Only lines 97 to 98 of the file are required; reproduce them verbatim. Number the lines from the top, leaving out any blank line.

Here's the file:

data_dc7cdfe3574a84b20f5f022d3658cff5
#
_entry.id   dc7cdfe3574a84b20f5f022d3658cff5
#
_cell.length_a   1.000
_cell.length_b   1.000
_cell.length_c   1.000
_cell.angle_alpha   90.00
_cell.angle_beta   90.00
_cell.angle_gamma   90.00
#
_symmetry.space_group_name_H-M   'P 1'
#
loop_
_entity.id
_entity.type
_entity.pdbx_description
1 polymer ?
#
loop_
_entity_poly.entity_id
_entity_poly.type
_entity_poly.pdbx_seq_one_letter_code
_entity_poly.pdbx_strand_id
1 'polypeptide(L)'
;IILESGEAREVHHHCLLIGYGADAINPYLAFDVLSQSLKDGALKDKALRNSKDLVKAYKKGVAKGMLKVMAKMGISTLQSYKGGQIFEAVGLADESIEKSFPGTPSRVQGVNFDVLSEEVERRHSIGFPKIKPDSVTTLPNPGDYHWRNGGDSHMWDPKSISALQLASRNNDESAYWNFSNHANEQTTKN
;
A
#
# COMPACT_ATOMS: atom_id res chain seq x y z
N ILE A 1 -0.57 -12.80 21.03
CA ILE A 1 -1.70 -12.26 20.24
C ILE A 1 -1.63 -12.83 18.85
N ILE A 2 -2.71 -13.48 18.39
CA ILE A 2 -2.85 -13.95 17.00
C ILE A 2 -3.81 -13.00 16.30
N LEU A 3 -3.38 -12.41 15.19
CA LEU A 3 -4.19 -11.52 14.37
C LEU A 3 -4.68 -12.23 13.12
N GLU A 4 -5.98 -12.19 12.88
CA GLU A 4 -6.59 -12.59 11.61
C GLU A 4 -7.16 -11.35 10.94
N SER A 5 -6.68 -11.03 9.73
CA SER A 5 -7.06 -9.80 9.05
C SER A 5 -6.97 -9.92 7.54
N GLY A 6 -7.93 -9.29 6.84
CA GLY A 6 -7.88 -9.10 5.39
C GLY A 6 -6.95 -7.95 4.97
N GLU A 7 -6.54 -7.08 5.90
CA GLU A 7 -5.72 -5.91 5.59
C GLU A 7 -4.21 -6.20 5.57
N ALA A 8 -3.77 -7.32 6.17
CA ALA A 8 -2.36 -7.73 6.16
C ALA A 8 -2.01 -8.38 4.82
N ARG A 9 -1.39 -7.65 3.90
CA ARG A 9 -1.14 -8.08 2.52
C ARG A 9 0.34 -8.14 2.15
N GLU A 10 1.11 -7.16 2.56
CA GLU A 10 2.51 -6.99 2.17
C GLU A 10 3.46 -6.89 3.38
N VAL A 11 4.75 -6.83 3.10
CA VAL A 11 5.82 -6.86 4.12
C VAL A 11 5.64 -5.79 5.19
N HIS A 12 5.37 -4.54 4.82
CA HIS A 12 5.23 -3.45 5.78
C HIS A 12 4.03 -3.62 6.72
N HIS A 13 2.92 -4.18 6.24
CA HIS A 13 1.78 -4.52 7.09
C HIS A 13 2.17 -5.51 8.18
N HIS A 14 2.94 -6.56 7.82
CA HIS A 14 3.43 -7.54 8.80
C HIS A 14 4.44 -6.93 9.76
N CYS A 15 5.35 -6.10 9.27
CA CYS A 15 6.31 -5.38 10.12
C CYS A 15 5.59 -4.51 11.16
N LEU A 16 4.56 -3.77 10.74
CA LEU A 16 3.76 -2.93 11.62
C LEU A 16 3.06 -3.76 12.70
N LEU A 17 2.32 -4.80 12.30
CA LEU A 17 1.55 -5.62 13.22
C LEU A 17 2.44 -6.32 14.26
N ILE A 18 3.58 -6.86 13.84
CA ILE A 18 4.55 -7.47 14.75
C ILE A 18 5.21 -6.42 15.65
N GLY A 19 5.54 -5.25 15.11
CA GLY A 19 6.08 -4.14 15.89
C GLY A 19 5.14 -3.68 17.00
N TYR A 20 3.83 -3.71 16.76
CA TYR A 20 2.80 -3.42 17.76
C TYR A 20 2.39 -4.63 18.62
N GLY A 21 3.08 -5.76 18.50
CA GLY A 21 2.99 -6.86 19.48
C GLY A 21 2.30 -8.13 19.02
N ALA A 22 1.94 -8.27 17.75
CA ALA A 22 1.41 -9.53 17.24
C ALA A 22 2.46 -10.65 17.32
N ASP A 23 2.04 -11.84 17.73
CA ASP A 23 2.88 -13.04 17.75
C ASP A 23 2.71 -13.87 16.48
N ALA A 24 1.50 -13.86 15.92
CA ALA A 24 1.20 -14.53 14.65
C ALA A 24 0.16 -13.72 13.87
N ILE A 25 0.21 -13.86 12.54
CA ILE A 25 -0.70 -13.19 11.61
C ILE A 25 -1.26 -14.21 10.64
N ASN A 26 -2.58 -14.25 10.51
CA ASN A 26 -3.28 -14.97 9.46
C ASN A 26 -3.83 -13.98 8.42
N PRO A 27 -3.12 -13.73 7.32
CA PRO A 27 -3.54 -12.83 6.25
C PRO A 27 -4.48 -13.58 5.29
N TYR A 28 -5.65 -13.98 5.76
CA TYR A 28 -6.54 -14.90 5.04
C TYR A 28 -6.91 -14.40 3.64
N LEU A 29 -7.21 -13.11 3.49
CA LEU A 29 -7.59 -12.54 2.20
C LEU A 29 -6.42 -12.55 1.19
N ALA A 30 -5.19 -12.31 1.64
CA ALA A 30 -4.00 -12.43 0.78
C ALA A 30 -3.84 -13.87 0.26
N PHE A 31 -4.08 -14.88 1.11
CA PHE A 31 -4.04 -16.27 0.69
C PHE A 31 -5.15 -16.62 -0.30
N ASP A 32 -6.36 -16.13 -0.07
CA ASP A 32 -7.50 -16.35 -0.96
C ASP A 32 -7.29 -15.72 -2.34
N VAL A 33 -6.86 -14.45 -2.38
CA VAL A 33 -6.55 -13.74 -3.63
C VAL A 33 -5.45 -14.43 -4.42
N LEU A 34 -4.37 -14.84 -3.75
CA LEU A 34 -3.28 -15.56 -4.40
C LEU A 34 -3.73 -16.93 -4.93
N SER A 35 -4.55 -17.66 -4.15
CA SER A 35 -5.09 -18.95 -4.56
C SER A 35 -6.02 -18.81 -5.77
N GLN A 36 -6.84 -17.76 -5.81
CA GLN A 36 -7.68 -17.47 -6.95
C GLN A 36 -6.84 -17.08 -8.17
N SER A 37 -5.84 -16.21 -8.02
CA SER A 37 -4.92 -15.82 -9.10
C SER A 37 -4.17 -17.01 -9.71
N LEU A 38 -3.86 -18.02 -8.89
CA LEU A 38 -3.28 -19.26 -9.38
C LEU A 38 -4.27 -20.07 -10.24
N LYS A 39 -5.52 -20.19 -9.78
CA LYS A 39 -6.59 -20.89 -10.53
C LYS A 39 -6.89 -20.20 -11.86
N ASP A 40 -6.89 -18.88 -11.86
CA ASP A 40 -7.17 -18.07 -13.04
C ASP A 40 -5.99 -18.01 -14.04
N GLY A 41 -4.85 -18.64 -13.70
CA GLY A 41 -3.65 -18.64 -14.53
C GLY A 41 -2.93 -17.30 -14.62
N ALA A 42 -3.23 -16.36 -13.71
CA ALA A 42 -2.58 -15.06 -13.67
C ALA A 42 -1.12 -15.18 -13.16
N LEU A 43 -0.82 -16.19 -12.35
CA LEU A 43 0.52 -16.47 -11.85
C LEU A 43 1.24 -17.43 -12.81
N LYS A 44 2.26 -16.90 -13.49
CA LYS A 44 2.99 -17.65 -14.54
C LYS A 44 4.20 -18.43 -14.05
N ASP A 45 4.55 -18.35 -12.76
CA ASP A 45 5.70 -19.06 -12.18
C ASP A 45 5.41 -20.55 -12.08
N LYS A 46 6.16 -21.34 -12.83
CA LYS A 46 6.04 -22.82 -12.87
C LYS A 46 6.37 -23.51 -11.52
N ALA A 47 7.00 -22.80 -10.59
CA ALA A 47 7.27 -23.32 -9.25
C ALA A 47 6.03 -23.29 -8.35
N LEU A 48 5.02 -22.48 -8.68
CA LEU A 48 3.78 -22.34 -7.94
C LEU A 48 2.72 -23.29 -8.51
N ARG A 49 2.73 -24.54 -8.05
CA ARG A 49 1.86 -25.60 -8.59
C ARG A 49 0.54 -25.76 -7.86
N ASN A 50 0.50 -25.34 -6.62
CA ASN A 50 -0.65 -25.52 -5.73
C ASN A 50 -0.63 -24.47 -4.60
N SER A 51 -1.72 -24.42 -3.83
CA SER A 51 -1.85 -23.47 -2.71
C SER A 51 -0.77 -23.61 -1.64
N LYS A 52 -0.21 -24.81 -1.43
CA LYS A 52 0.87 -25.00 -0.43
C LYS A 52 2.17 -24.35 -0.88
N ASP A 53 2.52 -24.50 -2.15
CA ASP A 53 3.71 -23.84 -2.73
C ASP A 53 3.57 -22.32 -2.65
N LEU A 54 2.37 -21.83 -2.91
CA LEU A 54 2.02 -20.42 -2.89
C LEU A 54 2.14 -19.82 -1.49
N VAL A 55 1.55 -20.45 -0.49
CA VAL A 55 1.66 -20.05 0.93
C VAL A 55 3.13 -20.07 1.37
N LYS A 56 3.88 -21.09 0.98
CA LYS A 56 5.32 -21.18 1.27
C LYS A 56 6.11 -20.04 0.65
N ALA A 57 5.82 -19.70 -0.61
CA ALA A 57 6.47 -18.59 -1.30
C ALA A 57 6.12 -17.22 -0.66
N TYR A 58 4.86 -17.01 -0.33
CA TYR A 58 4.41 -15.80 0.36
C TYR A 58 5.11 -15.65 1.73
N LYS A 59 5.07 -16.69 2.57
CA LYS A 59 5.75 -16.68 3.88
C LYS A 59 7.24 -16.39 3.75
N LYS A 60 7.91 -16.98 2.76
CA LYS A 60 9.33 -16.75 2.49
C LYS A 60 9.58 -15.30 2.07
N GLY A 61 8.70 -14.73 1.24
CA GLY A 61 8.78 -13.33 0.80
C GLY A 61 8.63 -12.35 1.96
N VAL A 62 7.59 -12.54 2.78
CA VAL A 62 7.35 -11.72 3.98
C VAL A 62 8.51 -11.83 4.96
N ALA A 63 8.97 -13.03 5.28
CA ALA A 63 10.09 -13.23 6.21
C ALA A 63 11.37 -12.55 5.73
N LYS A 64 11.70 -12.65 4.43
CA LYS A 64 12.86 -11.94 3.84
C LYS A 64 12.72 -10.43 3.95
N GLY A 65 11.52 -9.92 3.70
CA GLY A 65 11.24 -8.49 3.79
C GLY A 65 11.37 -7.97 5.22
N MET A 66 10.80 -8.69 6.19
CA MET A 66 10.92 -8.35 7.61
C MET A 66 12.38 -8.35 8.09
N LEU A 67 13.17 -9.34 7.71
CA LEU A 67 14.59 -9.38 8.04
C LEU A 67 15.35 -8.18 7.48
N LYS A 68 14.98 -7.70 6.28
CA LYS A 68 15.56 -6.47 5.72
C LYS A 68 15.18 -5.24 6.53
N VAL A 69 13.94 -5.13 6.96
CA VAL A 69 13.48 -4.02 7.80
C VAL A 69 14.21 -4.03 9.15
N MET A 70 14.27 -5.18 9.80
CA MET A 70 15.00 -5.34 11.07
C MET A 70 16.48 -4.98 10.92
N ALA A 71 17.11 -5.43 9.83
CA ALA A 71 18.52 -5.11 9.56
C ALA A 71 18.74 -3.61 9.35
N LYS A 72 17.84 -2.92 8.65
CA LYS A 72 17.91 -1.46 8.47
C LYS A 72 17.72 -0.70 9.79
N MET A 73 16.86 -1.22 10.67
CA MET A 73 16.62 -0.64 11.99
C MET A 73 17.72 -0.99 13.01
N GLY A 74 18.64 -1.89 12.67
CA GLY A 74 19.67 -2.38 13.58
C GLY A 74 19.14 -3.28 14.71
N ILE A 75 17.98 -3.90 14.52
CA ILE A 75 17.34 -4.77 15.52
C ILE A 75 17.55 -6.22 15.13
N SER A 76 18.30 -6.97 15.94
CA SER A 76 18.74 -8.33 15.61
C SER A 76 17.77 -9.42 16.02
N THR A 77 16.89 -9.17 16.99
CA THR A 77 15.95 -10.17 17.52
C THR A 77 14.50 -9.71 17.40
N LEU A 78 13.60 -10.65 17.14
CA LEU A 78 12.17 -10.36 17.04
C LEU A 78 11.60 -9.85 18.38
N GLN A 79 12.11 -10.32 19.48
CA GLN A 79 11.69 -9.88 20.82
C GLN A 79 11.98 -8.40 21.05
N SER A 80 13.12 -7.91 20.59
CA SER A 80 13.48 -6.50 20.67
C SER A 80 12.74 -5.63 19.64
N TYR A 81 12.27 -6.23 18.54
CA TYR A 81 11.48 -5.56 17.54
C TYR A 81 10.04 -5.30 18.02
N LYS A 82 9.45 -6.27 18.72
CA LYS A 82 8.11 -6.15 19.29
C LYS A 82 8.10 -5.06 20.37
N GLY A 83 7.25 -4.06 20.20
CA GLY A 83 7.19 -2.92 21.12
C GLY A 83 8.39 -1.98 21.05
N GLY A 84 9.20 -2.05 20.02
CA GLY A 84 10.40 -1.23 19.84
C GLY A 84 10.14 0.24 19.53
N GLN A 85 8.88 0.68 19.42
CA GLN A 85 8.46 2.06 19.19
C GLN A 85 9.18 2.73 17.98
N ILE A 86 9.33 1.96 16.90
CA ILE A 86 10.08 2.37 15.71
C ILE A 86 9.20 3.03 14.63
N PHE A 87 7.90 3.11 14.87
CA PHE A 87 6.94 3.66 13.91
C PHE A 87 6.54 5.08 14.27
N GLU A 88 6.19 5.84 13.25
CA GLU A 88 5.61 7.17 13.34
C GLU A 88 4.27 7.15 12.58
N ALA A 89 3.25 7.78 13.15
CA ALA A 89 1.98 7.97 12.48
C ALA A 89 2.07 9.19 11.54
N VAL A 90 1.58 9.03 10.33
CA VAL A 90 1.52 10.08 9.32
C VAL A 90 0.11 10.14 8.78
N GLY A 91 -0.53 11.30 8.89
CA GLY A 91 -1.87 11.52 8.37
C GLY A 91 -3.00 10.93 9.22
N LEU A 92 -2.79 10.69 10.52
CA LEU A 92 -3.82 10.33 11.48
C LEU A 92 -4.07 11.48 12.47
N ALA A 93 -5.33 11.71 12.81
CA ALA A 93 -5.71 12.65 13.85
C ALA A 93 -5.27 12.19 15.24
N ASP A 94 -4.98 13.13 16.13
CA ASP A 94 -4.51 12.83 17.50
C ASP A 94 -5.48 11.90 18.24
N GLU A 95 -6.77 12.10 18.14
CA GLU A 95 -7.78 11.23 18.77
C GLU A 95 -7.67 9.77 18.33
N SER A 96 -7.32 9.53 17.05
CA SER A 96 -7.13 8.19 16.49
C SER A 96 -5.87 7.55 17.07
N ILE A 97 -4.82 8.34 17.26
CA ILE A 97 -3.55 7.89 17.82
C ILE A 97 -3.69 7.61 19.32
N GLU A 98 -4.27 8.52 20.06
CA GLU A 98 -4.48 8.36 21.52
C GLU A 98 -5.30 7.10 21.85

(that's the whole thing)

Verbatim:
N ASP A 23 2.04 -11.84 17.73
CA ASP A 23 2.88 -13.04 17.75